The Mets Still Break Your Heart

New York Mets first baseman Jeremy Vazquez (89) scores on a double by shortstop Amed Rosario in the second inning of a spring training game against the Miami Marlins at First Data Field in Port St. Lucie, Fla., February 27, 2019. (Jasen Vinlove/USA TODAY Sports)

They’ve put together one of the worst stretches of baseball ever by a franchise whose bad stretches are the stuff of legend.

I’ve occasionally shared with readers over the years my fondest, most enduring sports memory. It was an October day, when I was ten years old. My dad let us skip school in the afternoon. We went to his dad’s house to watch what turned out to be the Miracle Mets’ glorious victory in Game 5 of the 1969 World Series.

A couple of years earlier, my father and grandfather had taken us to Shea Stadium, the first time I watched a live pro baseball game — between the Mets and the Cardinals. Over a half century later, the sight is still vivid: walking up the tunnel ramp and laying wide eyes on the gorgeous green of the diamond.

The Mets’ pitcher for Game 5 was the great Jerry Koosman. The year before, for my ninth birthday, my dad took us to Opening Day at Shea. Kooz was the rookie starter then. By the end of the season, he should have been named Rookie of the Year, but he was nosed out for the honor by some catcher named Johnny Bench. Anyway, in the Opening Day game, Kooz was instantly dazzling: loading the bases in the first inning with nobody out before proceeding to strike out the next three Giants, including Hall of Famers Willie Mays and Willie McCovey.

The Mets won the opener in a Koosman shutout, on a home run by Cleon Jones . . . who would later catch the fly ball that would be the last out in Game 5. This being sheer magic, that fly ball was, of course, hit by the Orioles’ Davey Johnson, who, 17 years later, would manage the 1986 Mets to the only other world championship the club has ever won.

These are the roots of my love affair with my favorite team, joy and poignancy. My grandfather passed away in the months after Game 5, and my father died tragically young in 1972, so Game 5 — Koosman euphorically jumping into the arms of catcher Jerry Grote as Cleon squeezed the last out and bent a prayerful knee — is my last memory of the three Andrew C. McCarthys (Sr., Jr., and III) being together. In rapture.

Finally, decades too late, the Mets retired the Koosman’s No. 36, on Saturday.

Then on Sunday, today’s Mets, who know nothing of Kooz and Cleon, and 1969 and 1986, and love affairs, decided to go to war with their fan base.

The team has put together one of the worst stretches of baseball ever by a franchise whose bad stretches are the stuff of legend. Yet some of the club’s young leaders, such as Francisco Lindor, who is hitting .220 despite his new ten-year $341 million contract (more money than Jerry Koosman and Tom Seaver ever knew existed), are somehow offended that they’ve been booed.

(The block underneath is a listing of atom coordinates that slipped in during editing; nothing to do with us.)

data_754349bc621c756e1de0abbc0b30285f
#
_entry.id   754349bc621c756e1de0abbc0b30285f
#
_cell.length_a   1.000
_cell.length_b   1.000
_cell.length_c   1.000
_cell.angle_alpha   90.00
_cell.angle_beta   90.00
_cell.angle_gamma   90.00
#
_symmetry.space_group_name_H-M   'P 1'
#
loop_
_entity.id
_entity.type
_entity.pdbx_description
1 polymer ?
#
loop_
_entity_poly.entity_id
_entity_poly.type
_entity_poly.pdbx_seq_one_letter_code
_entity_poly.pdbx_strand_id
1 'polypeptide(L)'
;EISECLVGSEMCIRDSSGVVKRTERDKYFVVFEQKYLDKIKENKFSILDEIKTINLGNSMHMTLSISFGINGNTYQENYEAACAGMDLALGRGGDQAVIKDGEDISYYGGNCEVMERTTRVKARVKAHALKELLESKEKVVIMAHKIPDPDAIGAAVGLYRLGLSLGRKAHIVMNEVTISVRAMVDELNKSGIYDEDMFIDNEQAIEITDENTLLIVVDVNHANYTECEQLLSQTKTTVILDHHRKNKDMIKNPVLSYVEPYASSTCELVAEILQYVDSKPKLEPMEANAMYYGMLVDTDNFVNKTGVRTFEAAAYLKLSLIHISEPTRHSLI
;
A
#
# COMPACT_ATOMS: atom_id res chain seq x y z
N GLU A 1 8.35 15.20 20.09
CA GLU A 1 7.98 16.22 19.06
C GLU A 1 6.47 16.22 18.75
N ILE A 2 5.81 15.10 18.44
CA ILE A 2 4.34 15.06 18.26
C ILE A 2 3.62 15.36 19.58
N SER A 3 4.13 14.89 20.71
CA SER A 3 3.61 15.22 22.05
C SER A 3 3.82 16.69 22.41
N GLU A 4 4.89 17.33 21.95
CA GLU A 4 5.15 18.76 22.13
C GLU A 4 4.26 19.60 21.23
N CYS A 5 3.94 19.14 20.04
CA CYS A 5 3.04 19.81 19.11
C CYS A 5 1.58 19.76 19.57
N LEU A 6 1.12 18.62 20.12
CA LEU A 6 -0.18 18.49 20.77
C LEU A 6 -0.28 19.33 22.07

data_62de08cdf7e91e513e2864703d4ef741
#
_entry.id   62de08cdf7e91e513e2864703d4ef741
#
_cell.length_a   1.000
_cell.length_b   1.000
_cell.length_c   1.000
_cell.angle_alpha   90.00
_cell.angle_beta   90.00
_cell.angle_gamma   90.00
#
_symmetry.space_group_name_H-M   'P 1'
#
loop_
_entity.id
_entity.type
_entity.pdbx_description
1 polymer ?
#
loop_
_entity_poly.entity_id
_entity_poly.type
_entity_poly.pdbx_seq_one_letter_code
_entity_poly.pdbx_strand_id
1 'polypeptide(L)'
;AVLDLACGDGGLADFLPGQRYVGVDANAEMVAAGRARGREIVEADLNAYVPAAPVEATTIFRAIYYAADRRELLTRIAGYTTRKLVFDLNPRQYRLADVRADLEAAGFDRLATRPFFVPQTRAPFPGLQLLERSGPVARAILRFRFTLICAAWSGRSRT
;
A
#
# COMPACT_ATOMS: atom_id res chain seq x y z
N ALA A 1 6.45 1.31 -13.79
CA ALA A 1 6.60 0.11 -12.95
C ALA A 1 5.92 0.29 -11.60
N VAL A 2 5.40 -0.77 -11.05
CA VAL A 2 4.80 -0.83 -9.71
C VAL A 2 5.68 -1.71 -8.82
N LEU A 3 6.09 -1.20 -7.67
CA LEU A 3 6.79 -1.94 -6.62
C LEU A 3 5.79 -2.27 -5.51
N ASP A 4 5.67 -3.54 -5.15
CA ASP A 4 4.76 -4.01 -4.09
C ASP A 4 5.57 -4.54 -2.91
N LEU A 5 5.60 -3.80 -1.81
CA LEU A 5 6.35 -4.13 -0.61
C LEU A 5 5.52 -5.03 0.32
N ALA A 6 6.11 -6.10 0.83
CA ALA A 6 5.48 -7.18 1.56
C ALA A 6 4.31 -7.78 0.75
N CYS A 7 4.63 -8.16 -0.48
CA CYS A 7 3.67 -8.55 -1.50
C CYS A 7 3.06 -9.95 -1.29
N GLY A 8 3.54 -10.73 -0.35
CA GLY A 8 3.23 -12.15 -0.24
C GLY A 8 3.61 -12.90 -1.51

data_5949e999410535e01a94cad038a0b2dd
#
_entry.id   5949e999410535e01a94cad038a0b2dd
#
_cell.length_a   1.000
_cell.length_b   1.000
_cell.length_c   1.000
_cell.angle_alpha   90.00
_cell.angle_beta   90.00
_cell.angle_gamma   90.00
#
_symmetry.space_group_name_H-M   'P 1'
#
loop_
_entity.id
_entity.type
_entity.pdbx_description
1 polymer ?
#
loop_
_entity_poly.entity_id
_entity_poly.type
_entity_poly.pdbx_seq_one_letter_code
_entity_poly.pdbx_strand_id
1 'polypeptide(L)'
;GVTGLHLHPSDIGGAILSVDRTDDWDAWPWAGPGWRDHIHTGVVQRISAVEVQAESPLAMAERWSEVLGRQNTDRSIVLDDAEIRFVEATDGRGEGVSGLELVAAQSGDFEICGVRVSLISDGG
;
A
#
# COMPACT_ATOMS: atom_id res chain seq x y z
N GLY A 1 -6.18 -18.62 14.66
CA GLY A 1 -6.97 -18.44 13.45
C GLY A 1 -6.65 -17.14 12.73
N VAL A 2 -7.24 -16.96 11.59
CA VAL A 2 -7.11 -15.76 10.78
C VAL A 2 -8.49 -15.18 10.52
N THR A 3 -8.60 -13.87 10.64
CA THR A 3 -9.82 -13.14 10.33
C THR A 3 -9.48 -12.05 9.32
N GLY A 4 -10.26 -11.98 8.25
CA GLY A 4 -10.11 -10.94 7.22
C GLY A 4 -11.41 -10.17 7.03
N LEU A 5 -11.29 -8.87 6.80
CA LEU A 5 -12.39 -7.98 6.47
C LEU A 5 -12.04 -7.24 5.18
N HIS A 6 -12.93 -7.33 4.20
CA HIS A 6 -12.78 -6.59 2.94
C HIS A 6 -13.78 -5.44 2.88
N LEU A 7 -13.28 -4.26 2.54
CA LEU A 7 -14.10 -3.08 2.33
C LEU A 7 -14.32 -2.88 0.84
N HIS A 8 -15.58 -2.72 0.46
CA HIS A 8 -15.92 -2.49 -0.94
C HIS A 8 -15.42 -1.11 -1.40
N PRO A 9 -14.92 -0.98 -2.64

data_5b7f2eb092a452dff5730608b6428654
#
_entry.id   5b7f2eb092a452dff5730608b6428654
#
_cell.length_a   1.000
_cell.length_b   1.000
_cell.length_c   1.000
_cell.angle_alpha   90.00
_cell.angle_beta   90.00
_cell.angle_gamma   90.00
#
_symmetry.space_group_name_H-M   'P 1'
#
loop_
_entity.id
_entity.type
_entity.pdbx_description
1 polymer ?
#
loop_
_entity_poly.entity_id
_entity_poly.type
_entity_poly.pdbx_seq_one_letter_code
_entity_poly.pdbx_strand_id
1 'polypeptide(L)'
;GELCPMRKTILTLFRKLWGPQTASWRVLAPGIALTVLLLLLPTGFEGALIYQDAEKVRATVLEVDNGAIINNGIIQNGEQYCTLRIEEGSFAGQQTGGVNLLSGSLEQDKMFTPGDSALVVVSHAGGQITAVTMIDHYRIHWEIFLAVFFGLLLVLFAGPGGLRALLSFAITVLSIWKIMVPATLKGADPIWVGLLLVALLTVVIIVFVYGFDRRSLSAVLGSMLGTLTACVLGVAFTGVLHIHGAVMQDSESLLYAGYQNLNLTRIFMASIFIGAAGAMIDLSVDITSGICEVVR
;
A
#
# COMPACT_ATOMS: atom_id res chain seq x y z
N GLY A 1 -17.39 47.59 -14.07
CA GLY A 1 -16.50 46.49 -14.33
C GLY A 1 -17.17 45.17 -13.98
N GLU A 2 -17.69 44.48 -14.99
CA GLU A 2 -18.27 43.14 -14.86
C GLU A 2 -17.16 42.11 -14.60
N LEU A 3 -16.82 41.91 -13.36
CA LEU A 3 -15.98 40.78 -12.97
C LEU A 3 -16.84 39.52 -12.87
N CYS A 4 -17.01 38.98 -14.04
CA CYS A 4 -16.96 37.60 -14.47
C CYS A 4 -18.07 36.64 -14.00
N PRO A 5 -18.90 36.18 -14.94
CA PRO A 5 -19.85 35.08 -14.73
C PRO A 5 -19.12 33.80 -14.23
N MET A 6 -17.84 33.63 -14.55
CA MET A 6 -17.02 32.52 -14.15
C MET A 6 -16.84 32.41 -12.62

Mind you, there is not an iconic New York sports hero who hasn’t heard it from the home crowd for poor performance. It is the passion of the city’s fan base that makes winning here better than winning anyplace else. The great ones know it’s part of the deal, what makes them strive for a place in the Big Apple’s unparalleled lore. But somehow, what was acceptable treatment for Koosman, Seaver, Mantle, Jackson, Hernandez, Piazza, and Jeter is intolerable for today’s Miserable Magnate Mets.

I’d already resolved not to buy tickets to any baseball games this year after the newly woke MLB politicized the All-Star Game — moving it out of Atlanta based on a willfully false portrayal of the Georgia election law. I nevertheless enjoyed the first months of the season because I’ve watched the games with my younger son, who is off to college soon.

The Mets, though mediocre and unable all season to hit in the clutch, were gritty enough to stay in contention through a raft of injuries to key players. But since July, they’ve become unwatchable. Then, at the trade deadline, a gut punch. As the surging Yankees, the rival Braves (zooming by the Mets), and other contending teams made moves to get better, the Mets acquired one of my least favorite players, Javier Báez — a remarkable talent but a me-first head case; a Gold Glove strikeout machine, who is as likely to start a pointless fight with the other team, or taunt the fans, as to get a big hit. He was exactly what the team, which swoons over the “character of our clubhouse,” didn’t need. That management traded away young talent — the future — to get three months of Báez (who is unsigned for next year), when the team was going nowhere, is just maddening.

Naturally, Báez — hitting just .240 and having been here for about five minutes, much of it spent on the injured list — is another ringleader of the players’ anti-fan protest. It involves making thumbs-down signals at the home crowd on the rare occasions when the players do something good, to strike back at the customers who pay top dollar to boo when the team is dreadful, inning after inning. If the fans have any sense, there will be no more booing, because empty seats don’t make a lot of noise.

I know myself too well after all these decades: My love of the Mets is too emotionally ingrained that I could ever really say I’m done with them. But for now, I’m done with them. I’m left to wonder whether they, and big-league baseball, have any idea how precious is what they’re ruining.

At least we had Saturday. Kooz’s No. 36 was raised to the pantheon, and for a few minutes we got to remember a wonderful and very different time.

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